"Outside a dog a book is man's best friend, inside a dog it is too dark to read!" -Groucho Marx========="The person, be it gentleman or lady, who has not pleasure in a good novel, must be intolerably stupid." -Jane Austen========="I don’t believe in the kind of magic in my books. But I do believe something very magical can happen when you read a good book."-JK Rowling========"I spend a lot of time reading." -Bill Gates=========“Ahhh. Bed, book, kitten, sandwich. All one needed in life, really.” -Jacqueline Kelly=========

Monday, January 1, 2018

First review of 2018: My Brilliant Career

In the midst of all the fuss during the holiday season, judging nonfiction books for the Cybils Award, and going on vacation to NYC, I have also been reading My Brilliant Career by Miles Franklin as the Classics Club Spin book challenge.

My Brilliant Career was published in 1901. It was written by Miles Franklin when she was just sixteen-years-old. Considered to be semi-autobiographical about a young girl growing up in the Outback of Australia. And not just your run-of-the-mill girl who is interested in boys, dances, clothes, and marriage, but a girl who dreams of life beyond the mundane, a life she dreamed as her brilliant career. In a NY Times review of the book, Phyllis Rose said the book should be called an "adolescent fantasy." Indeed at times I found myself wanting to knock Sybylla's head because she was behaving so immaturely, then I would have to remind myself that she was only sixteen...not just as a character but as an author. Of course, it was an adolescent fantasy. What teenager doesn't fantasize about what they hope their life will be like? Sybylla thinks of herself as ugly and not worthy of being loved. Yet, she pines for something more than the mundane life she lives.

Phyllis Rose goes on to explain that the publication of My Brilliant Career, which Franklin thought would launch her writing career, ended up being the bane of her existence.
To her horror, people assumed that the novel was totally autobiographical, in detail as well as outline - that the louts of Possum Gully were the louts of her home region, that her father was a drunken incompetent, that the swinish M'Swats and the romantic Harold Beecham really existed. She had expected literary success to bring her love and applause; instead, in her neighborhood and within her beloved family, she inspired only outrage...she felt (she said) like a woman who had had a baby out of wedlock; her joy in the baby was undercut by her sense of disgrace. She wanted to forget My Brilliant Career, to blot it out. Later, she would refer to it contemptuously as a girl's book, tossed off in a matter of weeks (10), written out of 'inexperience and consuming longing.' (Rose, NYT)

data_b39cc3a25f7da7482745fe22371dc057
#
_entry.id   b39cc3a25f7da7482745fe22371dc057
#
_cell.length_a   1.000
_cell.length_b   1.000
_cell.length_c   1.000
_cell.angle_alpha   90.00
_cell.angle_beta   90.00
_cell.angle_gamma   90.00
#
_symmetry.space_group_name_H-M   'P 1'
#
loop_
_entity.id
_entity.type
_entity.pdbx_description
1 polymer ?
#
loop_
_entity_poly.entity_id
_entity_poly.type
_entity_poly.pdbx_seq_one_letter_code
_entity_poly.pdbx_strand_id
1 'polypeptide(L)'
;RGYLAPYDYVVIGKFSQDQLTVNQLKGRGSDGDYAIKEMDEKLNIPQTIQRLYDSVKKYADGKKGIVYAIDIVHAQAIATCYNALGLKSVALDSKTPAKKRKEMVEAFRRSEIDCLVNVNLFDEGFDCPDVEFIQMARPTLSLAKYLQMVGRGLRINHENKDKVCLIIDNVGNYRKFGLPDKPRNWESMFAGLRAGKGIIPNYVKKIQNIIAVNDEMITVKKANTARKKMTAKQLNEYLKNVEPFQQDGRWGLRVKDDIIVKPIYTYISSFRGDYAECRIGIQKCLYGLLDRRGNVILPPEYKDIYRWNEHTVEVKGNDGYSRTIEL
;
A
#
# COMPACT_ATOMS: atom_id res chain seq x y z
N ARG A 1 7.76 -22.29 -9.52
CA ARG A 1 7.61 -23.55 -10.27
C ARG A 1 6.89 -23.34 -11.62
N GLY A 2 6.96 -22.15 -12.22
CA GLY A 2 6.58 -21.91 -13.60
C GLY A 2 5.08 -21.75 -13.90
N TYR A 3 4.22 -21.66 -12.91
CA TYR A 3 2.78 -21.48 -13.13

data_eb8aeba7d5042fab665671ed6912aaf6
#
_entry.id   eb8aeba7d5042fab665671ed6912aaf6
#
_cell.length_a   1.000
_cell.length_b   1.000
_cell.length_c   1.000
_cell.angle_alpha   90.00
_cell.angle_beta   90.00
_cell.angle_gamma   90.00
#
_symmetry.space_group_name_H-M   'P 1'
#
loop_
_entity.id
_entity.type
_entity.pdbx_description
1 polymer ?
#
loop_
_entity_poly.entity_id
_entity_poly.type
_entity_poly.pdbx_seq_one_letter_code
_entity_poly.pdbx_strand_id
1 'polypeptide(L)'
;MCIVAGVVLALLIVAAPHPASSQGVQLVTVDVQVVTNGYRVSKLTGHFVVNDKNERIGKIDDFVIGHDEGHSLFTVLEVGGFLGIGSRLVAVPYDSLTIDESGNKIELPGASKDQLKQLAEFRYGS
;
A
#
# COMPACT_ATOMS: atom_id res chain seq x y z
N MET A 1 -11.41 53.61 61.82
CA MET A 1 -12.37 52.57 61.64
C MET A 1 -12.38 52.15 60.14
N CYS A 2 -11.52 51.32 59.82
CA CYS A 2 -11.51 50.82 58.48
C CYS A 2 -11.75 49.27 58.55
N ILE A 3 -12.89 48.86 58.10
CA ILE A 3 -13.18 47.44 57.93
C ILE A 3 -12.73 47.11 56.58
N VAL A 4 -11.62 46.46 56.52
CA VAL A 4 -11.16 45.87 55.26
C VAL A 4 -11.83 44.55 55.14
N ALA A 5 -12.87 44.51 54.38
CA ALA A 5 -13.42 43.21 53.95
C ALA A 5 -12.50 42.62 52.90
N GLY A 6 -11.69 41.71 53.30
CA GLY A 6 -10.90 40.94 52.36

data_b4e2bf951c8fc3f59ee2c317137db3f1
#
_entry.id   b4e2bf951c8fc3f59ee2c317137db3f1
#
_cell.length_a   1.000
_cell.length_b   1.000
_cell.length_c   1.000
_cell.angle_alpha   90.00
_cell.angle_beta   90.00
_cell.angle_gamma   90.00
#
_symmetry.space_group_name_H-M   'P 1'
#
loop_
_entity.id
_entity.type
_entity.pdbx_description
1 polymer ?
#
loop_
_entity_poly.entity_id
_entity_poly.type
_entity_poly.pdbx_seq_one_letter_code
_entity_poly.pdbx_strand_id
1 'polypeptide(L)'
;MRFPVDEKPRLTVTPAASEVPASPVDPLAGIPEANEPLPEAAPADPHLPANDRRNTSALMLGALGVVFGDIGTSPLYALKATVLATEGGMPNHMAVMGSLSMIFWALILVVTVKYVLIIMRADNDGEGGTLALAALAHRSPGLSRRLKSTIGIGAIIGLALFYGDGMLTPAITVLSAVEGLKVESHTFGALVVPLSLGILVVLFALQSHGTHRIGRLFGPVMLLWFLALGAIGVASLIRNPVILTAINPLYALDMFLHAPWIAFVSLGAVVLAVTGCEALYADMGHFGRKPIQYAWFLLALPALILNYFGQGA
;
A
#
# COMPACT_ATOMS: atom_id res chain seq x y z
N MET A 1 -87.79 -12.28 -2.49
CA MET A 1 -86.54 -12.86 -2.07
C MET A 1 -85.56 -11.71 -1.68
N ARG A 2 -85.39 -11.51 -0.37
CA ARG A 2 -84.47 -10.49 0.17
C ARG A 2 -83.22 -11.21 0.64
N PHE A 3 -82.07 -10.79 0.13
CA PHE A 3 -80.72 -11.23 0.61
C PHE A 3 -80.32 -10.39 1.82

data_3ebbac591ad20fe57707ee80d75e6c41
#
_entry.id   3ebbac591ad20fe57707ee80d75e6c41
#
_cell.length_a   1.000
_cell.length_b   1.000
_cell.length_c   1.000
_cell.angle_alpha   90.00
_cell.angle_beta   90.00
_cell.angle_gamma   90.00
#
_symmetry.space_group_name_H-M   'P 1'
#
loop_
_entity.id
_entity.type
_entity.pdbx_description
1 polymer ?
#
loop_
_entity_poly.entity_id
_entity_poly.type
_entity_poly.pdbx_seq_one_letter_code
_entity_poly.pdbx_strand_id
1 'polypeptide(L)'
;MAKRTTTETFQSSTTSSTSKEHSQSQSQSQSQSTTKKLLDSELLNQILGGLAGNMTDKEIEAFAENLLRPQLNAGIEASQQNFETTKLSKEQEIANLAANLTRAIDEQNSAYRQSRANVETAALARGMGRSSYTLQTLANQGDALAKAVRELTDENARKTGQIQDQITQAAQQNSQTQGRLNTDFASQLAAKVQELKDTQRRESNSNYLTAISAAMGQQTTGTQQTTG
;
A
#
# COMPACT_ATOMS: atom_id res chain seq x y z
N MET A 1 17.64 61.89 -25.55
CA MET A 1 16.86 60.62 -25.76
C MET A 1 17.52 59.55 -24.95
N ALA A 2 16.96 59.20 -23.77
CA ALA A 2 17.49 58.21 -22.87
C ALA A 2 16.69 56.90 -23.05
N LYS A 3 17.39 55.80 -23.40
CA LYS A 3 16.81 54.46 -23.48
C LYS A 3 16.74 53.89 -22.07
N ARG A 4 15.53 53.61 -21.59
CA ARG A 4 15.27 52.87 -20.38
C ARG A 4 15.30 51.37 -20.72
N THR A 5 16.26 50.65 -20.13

For 65 years the book was out-of-print at Franklin's insistence. It was not published again until 15 years after her death. When it was republished it was picked up as some sort of feminist manifesto... a young woman who wants to make her way without a man.

I disliked and liked the book in equal measure. I liked the picture of turn-of-the-century Australia that it painted. Tea parties, horse races, bone-breaking work, hot and dusty wagon rides, and wonderful romps around the piano all seem so foreign today. I disliked the stilted language Franklin used to express Sybylla's thoughts and conversations. I also disliked the seeming lack of plot. Though, to be fair, Franklin warns her readers in the introduction that it was all about her and for her that she wrote the book. Plot be damned, apparently. (No wonder her family thought it was autobiographical. She said as much!)